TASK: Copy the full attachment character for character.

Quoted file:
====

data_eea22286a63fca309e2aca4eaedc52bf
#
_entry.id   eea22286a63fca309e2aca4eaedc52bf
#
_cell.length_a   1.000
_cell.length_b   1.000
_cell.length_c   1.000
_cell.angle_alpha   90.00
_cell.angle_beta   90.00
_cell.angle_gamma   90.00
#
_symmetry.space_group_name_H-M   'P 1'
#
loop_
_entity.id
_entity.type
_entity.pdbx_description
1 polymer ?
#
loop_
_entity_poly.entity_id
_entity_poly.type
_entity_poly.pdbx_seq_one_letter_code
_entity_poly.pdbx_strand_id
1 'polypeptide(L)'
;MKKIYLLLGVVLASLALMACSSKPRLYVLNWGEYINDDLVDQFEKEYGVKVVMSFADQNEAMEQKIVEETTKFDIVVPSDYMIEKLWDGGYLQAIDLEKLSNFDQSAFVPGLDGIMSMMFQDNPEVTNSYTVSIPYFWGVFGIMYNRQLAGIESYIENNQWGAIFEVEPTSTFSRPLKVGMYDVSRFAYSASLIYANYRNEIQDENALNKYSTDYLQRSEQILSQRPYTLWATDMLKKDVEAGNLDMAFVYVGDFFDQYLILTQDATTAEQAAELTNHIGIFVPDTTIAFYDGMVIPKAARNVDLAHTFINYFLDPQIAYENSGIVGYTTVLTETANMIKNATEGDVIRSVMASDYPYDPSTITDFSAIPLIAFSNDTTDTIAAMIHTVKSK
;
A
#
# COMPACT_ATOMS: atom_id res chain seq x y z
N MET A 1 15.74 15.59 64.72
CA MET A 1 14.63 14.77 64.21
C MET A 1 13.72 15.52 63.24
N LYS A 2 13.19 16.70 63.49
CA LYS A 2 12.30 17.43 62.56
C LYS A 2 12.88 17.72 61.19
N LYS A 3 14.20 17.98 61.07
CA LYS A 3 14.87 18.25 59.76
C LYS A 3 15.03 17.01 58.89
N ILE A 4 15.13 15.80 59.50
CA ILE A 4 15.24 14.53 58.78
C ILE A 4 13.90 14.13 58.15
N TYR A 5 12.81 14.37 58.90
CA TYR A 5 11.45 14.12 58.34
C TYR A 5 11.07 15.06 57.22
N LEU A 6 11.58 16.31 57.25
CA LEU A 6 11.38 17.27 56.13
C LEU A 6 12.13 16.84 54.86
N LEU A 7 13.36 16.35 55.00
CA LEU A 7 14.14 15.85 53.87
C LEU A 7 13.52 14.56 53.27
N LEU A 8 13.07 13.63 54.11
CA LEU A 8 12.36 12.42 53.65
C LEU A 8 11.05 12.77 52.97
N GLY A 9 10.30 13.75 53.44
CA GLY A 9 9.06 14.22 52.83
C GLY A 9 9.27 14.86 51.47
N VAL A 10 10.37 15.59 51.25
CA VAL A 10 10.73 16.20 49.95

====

data_eea22286a63fca309e2aca4eaedc52bf
#
_entry.id   eea22286a63fca309e2aca4eaedc52bf
#
_cell.length_a   1.000
_cell.length_b   1.000
_cell.length_c   1.000
_cell.angle_alpha   90.00
_cell.angle_beta   90.00
_cell.angle_gamma   90.00
#
_symmetry.space_group_name_H-M   'P 1'
#
loop_
_entity.id
_entity.type
_entity.pdbx_description
1 polymer ?
#
loop_
_entity_poly.entity_id
_entity_poly.type
_entity_poly.pdbx_seq_one_letter_code
_entity_poly.pdbx_strand_id
1 'polypeptide(L)'
;MKKIYLLLGVVLASLALMACSSKPRLYVLNWGEYINDDLVDQFEKEYGVKVVMSFADQNEAMEQKIVEETTKFDIVVPSDYMIEKLWDGGYLQAIDLEKLSNFDQSAFVPGLDGIMSMMFQDNPEVTNSYTVSIPYFWGVFGIMYNRQLAGIESYIENNQWGAIFEVEPTSTFSRPLKVGMYDVSRFAYSASLIYANYRNEIQDENALNKYSTDYLQRSEQILSQRPYTLWATDMLKKDVEAGNLDMAFVYVGDFFDQYLILTQDATTAEQAAELTNHIGIFVPDTTIAFYDGMVIPKAARNVDLAHTFINYFLDPQIAYENSGIVGYTTVLTETANMIKNATEGDVIRSVMASDYPYDPSTITDFSAIPLIAFSNDTTDTIAAMIHTVKSK
;
A
#
# COMPACT_ATOMS: atom_id res chain seq x y z
N MET A 1 15.74 15.59 64.72
CA MET A 1 14.63 14.77 64.21
C MET A 1 13.72 15.52 63.24
N LYS A 2 13.19 16.70 63.49
CA LYS A 2 12.30 17.43 62.56
C LYS A 2 12.88 17.72 61.19
N LYS A 3 14.20 17.98 61.07
CA LYS A 3 14.87 18.25 59.76
C LYS A 3 15.03 17.01 58.89
N ILE A 4 15.13 15.80 59.50
CA ILE A 4 15.24 14.53 58.78
C ILE A 4 13.90 14.13 58.15
N TYR A 5 12.81 14.37 58.90
CA TYR A 5 11.45 14.12 58.34
C TYR A 5 11.07 15.06 57.22
N LEU A 6 11.58 16.31 57.25
CA LEU A 6 11.38 17.27 56.13
C LEU A 6 12.13 16.84 54.86
N LEU A 7 13.36 16.35 55.00
CA LEU A 7 14.14 15.85 53.87
C LEU A 7 13.52 14.56 53.27
N LEU A 8 13.07 13.63 54.11
CA LEU A 8 12.36 12.42 53.65
C LEU A 8 11.05 12.77 52.97
N GLY A 9 10.30 13.75 53.44
CA GLY A 9 9.06 14.22 52.83
C GLY A 9 9.27 14.86 51.47
N VAL A 10 10.37 15.59 51.25
CA VAL A 10 10.73 16.20 49.95